“My God, My God, why have You forsaken Me?” The stooped man, who habitually shuffled through London at night, uttering these bitter words at the sight of a church towering out of the darkness, was George Frideric Handel, who had composed music for the English aristocracy and the continent, and had been showered with accolades by royal heads for thirty years.
But a long and severe illness, dishonest scheming of jealous rivals, and the death of his patron, Queen Caroline, had plunged him into misery. An icy winter also held England in its grip. And because theaters were not able to be heated, contracts were dissolved.
When Handel returned to his squalid apartment that night in 1741, he saw a sealed parcel on his writing desk. It contained a “Spiritual Oratorio” by the poet Charles Jennens, who in an accompanying letter asked Handel to begin setting it to music immediately. The master leafed through the text rather indifferently. But then it grabbed his attention and did not let him go again. These words began to grip him and would not let him go: “He was despised and rejected…He trusted in God…I know that my Redeemer lives…” and “Hallelujah!”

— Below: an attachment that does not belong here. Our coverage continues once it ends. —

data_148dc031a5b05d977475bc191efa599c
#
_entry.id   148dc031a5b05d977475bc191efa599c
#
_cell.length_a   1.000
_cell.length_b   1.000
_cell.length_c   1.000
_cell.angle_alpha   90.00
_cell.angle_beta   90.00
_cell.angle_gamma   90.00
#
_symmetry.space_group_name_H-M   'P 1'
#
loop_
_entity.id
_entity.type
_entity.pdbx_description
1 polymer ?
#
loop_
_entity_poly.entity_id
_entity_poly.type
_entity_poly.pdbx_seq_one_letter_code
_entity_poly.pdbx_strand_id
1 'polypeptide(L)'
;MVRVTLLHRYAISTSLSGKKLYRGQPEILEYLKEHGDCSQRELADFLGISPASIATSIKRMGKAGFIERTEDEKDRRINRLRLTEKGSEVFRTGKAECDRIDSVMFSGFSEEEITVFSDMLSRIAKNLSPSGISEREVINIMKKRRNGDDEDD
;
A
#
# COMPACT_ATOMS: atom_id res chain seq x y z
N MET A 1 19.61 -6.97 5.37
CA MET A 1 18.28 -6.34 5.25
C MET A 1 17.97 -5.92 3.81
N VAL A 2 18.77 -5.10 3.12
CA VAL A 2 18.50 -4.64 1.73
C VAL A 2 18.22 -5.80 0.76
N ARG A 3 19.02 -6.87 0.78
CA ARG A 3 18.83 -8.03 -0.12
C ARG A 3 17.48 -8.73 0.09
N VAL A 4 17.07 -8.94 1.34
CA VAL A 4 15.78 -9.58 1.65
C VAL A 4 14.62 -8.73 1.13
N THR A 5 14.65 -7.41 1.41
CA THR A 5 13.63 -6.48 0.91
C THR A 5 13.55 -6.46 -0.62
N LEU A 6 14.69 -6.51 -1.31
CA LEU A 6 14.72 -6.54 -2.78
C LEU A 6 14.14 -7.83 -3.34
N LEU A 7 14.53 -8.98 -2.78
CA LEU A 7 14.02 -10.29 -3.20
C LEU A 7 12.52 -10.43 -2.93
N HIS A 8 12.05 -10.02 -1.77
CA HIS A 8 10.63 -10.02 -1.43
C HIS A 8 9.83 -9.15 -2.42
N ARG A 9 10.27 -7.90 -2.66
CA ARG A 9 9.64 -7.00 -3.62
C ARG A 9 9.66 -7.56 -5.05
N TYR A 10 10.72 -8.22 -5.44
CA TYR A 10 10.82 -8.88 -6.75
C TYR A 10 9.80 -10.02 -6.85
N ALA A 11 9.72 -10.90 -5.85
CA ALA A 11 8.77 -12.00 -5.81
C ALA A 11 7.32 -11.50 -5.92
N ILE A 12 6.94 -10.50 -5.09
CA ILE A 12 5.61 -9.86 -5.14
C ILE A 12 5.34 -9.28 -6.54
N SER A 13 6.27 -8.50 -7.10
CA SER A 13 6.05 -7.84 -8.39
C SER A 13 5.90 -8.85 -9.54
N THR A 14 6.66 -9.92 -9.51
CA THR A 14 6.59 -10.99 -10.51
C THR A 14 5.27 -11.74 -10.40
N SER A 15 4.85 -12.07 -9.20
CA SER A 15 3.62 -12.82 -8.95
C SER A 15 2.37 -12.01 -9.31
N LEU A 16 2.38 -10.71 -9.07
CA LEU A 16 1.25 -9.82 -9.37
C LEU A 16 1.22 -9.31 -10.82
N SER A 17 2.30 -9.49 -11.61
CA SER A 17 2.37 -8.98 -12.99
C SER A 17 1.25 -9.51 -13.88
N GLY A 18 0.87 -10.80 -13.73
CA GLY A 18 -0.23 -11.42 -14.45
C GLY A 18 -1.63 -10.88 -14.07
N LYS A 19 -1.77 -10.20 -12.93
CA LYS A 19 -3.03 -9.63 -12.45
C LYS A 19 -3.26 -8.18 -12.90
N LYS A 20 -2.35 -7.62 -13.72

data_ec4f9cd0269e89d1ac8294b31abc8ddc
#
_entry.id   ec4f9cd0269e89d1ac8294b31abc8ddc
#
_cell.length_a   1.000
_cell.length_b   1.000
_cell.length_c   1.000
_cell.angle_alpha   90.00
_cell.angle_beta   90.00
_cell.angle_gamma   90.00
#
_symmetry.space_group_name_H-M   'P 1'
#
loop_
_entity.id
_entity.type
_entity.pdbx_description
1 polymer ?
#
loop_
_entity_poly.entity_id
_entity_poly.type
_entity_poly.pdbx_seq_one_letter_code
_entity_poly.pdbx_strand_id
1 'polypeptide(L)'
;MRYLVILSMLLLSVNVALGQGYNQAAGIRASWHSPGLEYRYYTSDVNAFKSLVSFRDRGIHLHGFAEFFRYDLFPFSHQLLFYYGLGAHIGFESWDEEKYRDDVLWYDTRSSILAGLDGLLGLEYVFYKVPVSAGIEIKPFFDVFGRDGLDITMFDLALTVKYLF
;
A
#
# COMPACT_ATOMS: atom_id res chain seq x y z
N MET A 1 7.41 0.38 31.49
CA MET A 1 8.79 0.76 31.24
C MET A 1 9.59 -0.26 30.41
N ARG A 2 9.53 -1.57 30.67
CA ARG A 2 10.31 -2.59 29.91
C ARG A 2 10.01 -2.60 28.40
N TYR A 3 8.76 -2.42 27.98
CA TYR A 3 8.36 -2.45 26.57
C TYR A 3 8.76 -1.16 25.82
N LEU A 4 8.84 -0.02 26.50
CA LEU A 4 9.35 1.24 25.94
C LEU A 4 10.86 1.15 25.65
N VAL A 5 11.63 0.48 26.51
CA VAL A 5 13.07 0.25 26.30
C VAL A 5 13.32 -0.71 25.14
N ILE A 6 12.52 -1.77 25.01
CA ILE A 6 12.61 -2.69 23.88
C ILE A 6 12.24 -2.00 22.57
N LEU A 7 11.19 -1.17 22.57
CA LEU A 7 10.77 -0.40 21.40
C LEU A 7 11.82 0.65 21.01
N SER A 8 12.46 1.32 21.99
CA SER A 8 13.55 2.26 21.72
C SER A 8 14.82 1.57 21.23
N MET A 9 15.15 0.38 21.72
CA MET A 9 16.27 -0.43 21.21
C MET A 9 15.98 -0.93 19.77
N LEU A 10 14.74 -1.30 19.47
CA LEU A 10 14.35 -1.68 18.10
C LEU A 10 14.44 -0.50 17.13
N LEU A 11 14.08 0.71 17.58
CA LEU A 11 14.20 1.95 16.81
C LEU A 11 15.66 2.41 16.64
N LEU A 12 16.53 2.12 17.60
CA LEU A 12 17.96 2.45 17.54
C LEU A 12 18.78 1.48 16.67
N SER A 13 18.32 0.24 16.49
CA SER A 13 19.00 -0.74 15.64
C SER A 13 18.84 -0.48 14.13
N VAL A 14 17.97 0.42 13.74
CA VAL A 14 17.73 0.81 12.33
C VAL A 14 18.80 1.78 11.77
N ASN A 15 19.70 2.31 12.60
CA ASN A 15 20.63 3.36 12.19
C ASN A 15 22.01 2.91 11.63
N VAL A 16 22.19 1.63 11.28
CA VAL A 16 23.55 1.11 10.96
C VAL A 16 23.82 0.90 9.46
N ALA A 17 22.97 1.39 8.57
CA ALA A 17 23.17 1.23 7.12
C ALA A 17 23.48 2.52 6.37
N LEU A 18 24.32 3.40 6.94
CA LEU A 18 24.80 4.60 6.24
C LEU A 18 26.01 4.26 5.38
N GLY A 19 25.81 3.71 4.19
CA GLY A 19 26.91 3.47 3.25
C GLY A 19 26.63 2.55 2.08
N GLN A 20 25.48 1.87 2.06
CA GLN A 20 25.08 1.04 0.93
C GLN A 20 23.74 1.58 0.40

Handel sensed the old fire reigniting within, and celestial sounds raged within him. For twenty-four days, he worked as if in a daze, almost without rest and food. Then he fell, exhausted, onto his bed and slept like a dead man for seventeen hours. On his desk lay the score to the “Messiah.”
Because the work had lifted its creator out of the depths of despair like a miracle of God, Handel had all the proceeds donated to the poor. The premiere in Dublin was a huge success, and after this triumph, London was also eager to hear the work. Following the example of the King, all the listeners arose during the “Hallelujah” and reverently remained standing until the end.
On the evening of April 6, 1759, the already blind master attended a performance of his “Messiah,” which, until then, had taken place once a year. When “The Trumpet Shall Sound” began, he was afflicted by a weakness. Recognizing that his death was not far off, the seventy-four-year-old said: “I would like to die on Good Friday!” That wish came true. On April 13, the anniversary of the first performance of his “Messiah,” George Frideric Handel passed away.
J. von Luer